It was 3 July 1989 and a 23 year old kiwi girl boarded the ferry from Galway to the main island of the Aran group, Inishmore. She was the only passenger and she imagined herself as an intrepid adventurer – the wind was roaring and the Atlantic was at its angry best. It was breathtakingly cold though it was the middle of summer. After tying up the boat, the man on the dock helped her off the ferry. She thanked him and hurried down the steps looking for somewhere to warm up. She headed toward a small group of whitewashed buildings where she fell into an easy conversation with the old man leaving the tiny post office. She was fascinated by his accent – she’d never heard anything like it despite her weeks already in Ireland. He thought she was South African and wouldn’t be convinced otherwise. They shared two fingers in the dark and smoky bar next door and he suggested she take his bicycle to explore the tiny island.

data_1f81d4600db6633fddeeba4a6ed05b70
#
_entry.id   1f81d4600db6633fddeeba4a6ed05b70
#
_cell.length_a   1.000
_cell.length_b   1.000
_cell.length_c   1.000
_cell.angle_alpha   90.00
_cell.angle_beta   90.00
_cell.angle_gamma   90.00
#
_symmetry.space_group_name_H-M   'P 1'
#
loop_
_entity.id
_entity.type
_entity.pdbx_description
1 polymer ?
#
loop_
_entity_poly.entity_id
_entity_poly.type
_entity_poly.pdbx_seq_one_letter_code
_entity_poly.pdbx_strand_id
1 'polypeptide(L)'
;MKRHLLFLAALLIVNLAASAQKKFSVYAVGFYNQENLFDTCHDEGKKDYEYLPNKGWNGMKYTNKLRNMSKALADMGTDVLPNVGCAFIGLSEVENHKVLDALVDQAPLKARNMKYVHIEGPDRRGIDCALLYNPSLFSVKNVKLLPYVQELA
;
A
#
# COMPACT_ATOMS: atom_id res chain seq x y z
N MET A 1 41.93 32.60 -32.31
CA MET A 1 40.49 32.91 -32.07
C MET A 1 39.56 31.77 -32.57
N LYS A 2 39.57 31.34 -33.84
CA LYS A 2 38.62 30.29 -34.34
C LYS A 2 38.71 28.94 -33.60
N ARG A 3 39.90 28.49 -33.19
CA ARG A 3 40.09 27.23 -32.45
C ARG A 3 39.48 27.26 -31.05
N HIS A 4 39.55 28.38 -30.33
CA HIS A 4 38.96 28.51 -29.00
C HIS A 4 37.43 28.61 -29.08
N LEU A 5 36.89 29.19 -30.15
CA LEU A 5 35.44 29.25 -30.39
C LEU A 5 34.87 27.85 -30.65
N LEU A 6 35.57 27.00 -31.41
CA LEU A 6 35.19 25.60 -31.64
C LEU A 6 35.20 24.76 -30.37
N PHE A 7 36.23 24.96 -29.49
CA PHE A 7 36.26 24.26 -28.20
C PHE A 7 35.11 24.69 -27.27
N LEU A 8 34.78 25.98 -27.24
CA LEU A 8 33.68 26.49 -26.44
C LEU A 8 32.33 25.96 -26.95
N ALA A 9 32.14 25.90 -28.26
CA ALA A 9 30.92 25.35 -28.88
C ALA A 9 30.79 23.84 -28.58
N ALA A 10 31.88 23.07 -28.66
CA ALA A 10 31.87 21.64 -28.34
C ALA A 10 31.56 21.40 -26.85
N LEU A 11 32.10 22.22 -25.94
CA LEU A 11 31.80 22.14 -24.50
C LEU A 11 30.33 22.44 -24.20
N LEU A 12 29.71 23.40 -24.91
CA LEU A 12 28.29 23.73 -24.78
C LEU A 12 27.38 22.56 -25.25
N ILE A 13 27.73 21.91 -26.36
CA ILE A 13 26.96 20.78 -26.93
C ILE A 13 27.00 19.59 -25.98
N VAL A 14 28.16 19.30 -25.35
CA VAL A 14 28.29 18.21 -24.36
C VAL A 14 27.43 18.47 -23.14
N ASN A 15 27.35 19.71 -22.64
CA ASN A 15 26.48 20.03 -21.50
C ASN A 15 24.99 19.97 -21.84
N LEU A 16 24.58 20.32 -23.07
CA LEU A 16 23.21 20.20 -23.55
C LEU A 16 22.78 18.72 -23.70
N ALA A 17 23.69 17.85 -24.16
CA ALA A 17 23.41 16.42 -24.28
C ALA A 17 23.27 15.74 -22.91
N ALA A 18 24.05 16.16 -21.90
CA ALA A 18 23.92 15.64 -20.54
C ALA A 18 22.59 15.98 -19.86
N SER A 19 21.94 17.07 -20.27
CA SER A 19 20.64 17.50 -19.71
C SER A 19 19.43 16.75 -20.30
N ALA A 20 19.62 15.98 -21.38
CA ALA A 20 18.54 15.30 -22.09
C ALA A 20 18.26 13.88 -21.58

She almost laughed when she saw the bike – it was older than she was by years and though she hadn’t ridden a bicycle since she was a kid, she bravely pushed off and proceeded along the bumpy roadway.
It was a day to remember.
She marvelled at the ancient beauty of the place and stopped often to talk with islanders going about their business. A farmer stripped to his waist and clearing rocks from his field offered to share his lunch with her and she gratefully sat with him on the low stone wall and accepted a slice of soda bread and half his lump of cheese.
They talked while they ate and he told her with pride that every square inch of dirt on the island was created from seaweed and manure over the last 1000 years. His grandfather’s father had moved his family to the island more than 80 years earlier and though his own son was now at university in Dublin studying “the law” , he hoped that one day he might return to the island permanently with his own family. As the shadows lengthened and the sky turned pink, she knew she must end her exploring and head back to the village as the last ferry back to the mainland left each evening just before dark. There was no sign of the old man so she left the bicycle with the woman at the post office.
As the boat pulled away from the dock the young woman looked back at the island and held her hair from her eyes. The sun was setting and she was almost overwhelmed with the sheer joy of being able to travel to places of such raw beauty and to enjoy the simple hospitality of such warm and open hearted people.